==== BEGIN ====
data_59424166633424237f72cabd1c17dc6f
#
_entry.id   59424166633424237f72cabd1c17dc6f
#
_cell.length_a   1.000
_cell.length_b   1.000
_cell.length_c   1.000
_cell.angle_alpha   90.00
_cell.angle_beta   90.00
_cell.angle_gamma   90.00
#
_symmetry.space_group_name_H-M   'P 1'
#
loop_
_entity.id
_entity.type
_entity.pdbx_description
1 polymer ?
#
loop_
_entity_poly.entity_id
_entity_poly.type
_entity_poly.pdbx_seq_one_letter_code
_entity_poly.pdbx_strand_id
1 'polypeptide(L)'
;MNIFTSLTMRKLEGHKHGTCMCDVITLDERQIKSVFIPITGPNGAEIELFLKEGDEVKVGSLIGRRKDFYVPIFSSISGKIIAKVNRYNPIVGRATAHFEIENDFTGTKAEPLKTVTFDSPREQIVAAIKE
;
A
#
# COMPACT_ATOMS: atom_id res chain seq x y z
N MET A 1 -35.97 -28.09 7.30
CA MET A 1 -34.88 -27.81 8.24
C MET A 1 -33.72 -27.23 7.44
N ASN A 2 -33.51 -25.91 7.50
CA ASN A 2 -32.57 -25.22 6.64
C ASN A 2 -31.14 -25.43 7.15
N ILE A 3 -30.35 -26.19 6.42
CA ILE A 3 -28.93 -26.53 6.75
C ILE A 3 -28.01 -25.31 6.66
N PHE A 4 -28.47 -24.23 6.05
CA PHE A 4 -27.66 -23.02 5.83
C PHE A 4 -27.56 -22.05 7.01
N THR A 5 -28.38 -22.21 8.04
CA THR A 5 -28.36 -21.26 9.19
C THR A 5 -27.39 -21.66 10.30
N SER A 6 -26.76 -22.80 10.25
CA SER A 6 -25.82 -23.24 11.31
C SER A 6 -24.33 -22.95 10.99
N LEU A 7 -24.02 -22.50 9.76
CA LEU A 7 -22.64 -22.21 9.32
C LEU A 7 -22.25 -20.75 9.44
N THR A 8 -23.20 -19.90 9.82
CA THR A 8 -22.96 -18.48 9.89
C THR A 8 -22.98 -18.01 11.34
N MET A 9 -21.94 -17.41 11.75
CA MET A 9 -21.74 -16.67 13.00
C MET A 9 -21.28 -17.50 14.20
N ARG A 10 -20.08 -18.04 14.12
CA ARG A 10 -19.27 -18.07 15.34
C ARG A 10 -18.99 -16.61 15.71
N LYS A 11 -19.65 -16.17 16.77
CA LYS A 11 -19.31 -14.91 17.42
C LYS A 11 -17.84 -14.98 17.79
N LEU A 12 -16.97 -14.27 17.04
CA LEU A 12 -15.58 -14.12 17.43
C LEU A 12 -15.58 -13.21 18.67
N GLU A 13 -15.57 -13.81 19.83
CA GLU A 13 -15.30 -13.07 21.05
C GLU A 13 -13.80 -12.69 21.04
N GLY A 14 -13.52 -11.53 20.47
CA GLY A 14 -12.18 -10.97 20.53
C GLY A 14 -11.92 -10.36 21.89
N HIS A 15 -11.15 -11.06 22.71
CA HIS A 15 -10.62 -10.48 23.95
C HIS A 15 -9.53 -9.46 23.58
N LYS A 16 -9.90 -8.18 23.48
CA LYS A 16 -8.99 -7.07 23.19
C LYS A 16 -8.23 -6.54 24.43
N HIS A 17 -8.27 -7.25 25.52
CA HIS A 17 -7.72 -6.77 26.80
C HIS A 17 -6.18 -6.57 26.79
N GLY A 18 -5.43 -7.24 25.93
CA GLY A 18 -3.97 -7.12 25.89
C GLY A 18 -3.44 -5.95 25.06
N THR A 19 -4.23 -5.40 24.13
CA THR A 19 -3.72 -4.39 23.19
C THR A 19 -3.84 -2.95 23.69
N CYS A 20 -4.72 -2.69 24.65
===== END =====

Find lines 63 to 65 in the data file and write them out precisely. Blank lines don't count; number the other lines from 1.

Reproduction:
C LYS A 11 -17.84 -14.98 17.79
N LEU A 12 -16.97 -14.27 17.04
CA LEU A 12 -15.58 -14.12 17.43